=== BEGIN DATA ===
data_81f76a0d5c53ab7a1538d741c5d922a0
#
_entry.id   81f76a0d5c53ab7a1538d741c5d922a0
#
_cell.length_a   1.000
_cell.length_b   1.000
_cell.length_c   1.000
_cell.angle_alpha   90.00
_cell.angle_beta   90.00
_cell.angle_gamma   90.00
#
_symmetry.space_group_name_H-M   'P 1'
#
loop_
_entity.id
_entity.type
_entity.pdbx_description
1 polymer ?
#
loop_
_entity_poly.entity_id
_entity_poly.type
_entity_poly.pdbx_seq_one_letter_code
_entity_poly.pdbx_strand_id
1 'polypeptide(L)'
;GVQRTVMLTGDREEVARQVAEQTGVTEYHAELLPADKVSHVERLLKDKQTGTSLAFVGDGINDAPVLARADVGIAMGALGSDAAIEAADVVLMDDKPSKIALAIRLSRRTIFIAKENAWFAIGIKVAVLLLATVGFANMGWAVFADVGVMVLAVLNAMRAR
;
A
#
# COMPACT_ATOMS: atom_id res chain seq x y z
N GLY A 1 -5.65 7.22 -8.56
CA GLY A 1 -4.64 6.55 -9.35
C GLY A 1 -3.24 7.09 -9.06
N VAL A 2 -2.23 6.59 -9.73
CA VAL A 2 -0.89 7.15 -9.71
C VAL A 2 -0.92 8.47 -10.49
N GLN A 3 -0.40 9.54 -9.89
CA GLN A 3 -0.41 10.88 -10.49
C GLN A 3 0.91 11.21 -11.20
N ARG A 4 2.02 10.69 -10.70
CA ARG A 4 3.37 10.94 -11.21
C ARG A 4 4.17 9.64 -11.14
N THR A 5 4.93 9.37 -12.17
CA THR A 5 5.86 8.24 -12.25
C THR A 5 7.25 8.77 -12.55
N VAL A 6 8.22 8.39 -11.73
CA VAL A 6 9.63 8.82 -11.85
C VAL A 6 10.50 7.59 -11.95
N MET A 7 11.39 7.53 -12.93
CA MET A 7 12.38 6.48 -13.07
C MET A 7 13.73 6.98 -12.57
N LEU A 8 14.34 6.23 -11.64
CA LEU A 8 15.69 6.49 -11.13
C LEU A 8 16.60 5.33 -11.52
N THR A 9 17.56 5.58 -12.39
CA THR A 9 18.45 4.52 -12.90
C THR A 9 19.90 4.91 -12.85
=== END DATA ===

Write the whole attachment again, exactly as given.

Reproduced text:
data_81f76a0d5c53ab7a1538d741c5d922a0
#
_entry.id   81f76a0d5c53ab7a1538d741c5d922a0
#
_cell.length_a   1.000
_cell.length_b   1.000
_cell.length_c   1.000
_cell.angle_alpha   90.00
_cell.angle_beta   90.00
_cell.angle_gamma   90.00
#
_symmetry.space_group_name_H-M   'P 1'
#
loop_
_entity.id
_entity.type
_entity.pdbx_description
1 polymer ?
#
loop_
_entity_poly.entity_id
_entity_poly.type
_entity_poly.pdbx_seq_one_letter_code
_entity_poly.pdbx_strand_id
1 'polypeptide(L)'
;GVQRTVMLTGDREEVARQVAEQTGVTEYHAELLPADKVSHVERLLKDKQTGTSLAFVGDGINDAPVLARADVGIAMGALGSDAAIEAADVVLMDDKPSKIALAIRLSRRTIFIAKENAWFAIGIKVAVLLLATVGFANMGWAVFADVGVMVLAVLNAMRAR
;
A
#
# COMPACT_ATOMS: atom_id res chain seq x y z
N GLY A 1 -5.65 7.22 -8.56
CA GLY A 1 -4.64 6.55 -9.35
C GLY A 1 -3.24 7.09 -9.06
N VAL A 2 -2.23 6.59 -9.73
CA VAL A 2 -0.89 7.15 -9.71
C VAL A 2 -0.92 8.47 -10.49
N GLN A 3 -0.40 9.54 -9.89
CA GLN A 3 -0.41 10.88 -10.49
C GLN A 3 0.91 11.21 -11.20
N ARG A 4 2.02 10.69 -10.70
CA ARG A 4 3.37 10.94 -11.21
C ARG A 4 4.17 9.64 -11.14
N THR A 5 4.93 9.37 -12.17
CA THR A 5 5.86 8.24 -12.25
C THR A 5 7.25 8.77 -12.55
N VAL A 6 8.22 8.39 -11.73
CA VAL A 6 9.63 8.82 -11.85
C VAL A 6 10.50 7.59 -11.95
N MET A 7 11.39 7.53 -12.93
CA MET A 7 12.38 6.48 -13.07
C MET A 7 13.73 6.98 -12.57
N LEU A 8 14.34 6.23 -11.64
CA LEU A 8 15.69 6.49 -11.13
C LEU A 8 16.60 5.33 -11.52
N THR A 9 17.56 5.58 -12.39
CA THR A 9 18.45 4.52 -12.90
C THR A 9 19.90 4.91 -12.85